There have been few games in World Cup - and indeed football - history that have left more of a lasting impact on the sport than Argentina's victory over England in the 1986 quarter-finals in Mexico City.
Played at the famous Estadio Azteca, the match was taken over by the greatest player on the planet at the time - and, for some, maybe of all time - in Argentina's captain and No.10, Diego Maradona.
But while Maradona's second goal of the game encapsulated his brilliance perhaps better than any other he scored in his career, his first was an equally perfect example of his ability to create controversy and divide opinion.
We are talking, of course, about the 'Hand of God', as Maradona dubbed the opening goal himself after punching an aerial ball past England goalkeeper Peter Shilton on this day 35 years ago. It was and still is the most astonishing moment in football and in the rivalry between England and Argentina that continues to this day.
England had finished second in their group and beaten Paraguay in the round of 16 to qualify for the quarter-finals, while Argentina were unbeaten and had seen off Uruguay to book their place in the last eight. Having already built up a footballing rivalry, four years earlier the two countries had been at war for the Falkland Islands.
That added plenty of extra tension to what was always likely to be a fiery game. Maradona lined up behind Jorge Valdano in Argentina's 3-5-1-1 formation, while England played a fairly narrow 4-4-2 with Steve Hodge and Trevor Steven furthest wide in the midfield.
The first half passed without any goals, but though Peter Beardsley had a good chance for England it was Argentina who enjoyed more of the ball and were asking more questions in the attacking third. Their superiority would tell early in the second half in two of the most famous moments, for very different reasons, in the history of the World Cup.
Even the Hand of God, though, started with a bit of Maradona brilliance. The No.10 skipped past Glenn Hoddle and then squeezed in between two more England players before sliding a pass out to Valdano and making his way into the box. The ball skipped up on Valdano's foot and Hodge wildly hooked it into his own penalty area, where Maradona rose and punched the ball past the onrushing Shilton.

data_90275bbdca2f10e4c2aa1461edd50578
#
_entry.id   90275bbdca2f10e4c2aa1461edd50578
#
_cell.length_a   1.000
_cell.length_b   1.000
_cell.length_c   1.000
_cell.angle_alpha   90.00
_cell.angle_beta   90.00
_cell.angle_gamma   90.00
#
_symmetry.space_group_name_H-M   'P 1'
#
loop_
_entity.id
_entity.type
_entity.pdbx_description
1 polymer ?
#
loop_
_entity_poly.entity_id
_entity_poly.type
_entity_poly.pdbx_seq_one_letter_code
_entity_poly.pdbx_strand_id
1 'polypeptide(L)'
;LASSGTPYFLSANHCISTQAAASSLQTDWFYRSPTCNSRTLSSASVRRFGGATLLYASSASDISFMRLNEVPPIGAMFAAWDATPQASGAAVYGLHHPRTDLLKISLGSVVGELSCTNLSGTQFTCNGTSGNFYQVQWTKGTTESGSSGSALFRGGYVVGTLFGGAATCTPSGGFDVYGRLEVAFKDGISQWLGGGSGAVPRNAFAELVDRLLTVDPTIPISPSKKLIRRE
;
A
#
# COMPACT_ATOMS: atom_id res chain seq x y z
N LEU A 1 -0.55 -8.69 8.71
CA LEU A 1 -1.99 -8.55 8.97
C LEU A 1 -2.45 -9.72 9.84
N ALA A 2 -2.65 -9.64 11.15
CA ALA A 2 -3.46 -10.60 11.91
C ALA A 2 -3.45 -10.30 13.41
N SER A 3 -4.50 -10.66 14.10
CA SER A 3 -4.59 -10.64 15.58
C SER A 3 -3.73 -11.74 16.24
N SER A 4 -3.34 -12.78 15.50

None of the officials spotted it - and so did no one else, for a while, except the England players in the vicinity who began their desperate appeals to referee Ali Bin Nasser. The English commentator, Barry Davies, wondered why they were claiming an offside when the ball had clearly been played by Hodge, not an Argentina player. Davies spotted that Maradona's arm was raised on a replay, but there was still some doubt at that point as to what had actually happened.
Maradona did a good job of selling it by wheeling away in celebration, though his quick glances at the officials were telling. Bin Nasser, standing outside the box closer to England's left touchline, probably had his sightline partially blocked by Shilton and the crowd of bodies but the linesman on the opposite side, Bogdan Dotchev, should have had an unobstructed view.
England pushed forward in an attempt to respond but a few minutes later, Maradona doubled Argentina's lead with a goal that, as Davies put it, there was no doubt about.
Maradona received the ball just inside the Argentina half. Taking the first touch towards his own goal to evade one opponent, he then found himself in the face of another and rolled the ball back to spin away towards the right touchline. With some space to run into, he then sped away from Peter Reid in pursuit as he crossed the halfway line.
After the match, when TV replays and photographs had clearly established that Maradona had handled the ball, the scorer gave his first goal its famous name by commenting that it had gone in "a little with the head of Maradona and a little with the hand of God".
He added later: "I was waiting for my teammates to embrace me, and no one came... I told them, 'Come hug me, or the referee isn't going to allow it.'"
Bin Nasser and Dotchev blamed each other. "I was waiting for Dotchev to give me a hint of what exactly happened but he didn't signal for a handball," Bin Nasser said years later. "And the instructions FIFA gave us before the game were clear - if a colleague was in a better position than mine, I should respect his view."
England manager Bobby Robson was more certain about what he saw. "I saw the ball in the air and Maradona going for it," said Robson. "Shilton went for it as well but Maradona handled the ball into the net. You don't expect decisions like that at World Cup level."
Even Robson, however, could have no complaints about the second. "A brilliant goal," he added. "I didn't like it but I had to admire it."
Argentina eventually went on to win the world cup that year.